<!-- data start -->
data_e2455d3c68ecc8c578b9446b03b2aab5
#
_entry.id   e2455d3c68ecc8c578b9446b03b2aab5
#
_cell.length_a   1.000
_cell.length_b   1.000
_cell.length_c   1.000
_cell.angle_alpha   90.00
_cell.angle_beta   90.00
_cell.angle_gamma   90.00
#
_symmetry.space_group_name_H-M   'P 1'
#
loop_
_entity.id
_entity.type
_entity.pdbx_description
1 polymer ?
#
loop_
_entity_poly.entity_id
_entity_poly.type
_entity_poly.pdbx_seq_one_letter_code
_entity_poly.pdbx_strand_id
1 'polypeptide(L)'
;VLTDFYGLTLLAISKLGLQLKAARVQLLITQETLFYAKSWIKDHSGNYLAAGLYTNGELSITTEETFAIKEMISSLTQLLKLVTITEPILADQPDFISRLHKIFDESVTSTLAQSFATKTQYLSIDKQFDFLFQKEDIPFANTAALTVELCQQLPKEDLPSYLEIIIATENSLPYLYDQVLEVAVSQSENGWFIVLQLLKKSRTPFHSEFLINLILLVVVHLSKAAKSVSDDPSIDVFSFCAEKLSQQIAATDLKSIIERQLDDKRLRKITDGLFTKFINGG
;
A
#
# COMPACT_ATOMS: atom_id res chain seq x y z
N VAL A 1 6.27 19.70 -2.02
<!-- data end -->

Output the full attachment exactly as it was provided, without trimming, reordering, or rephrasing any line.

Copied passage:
data_e2455d3c68ecc8c578b9446b03b2aab5
#
_entry.id   e2455d3c68ecc8c578b9446b03b2aab5
#
_cell.length_a   1.000
_cell.length_b   1.000
_cell.length_c   1.000
_cell.angle_alpha   90.00
_cell.angle_beta   90.00
_cell.angle_gamma   90.00
#
_symmetry.space_group_name_H-M   'P 1'
#
loop_
_entity.id
_entity.type
_entity.pdbx_description
1 polymer ?
#
loop_
_entity_poly.entity_id
_entity_poly.type
_entity_poly.pdbx_seq_one_letter_code
_entity_poly.pdbx_strand_id
1 'polypeptide(L)'
;VLTDFYGLTLLAISKLGLQLKAARVQLLITQETLFYAKSWIKDHSGNYLAAGLYTNGELSITTEETFAIKEMISSLTQLLKLVTITEPILADQPDFISRLHKIFDESVTSTLAQSFATKTQYLSIDKQFDFLFQKEDIPFANTAALTVELCQQLPKEDLPSYLEIIIATENSLPYLYDQVLEVAVSQSENGWFIVLQLLKKSRTPFHSEFLINLILLVVVHLSKAAKSVSDDPSIDVFSFCAEKLSQQIAATDLKSIIERQLDDKRLRKITDGLFTKFINGG
;
A
#
# COMPACT_ATOMS: atom_id res chain seq x y z
N VAL A 1 6.27 19.70 -2.02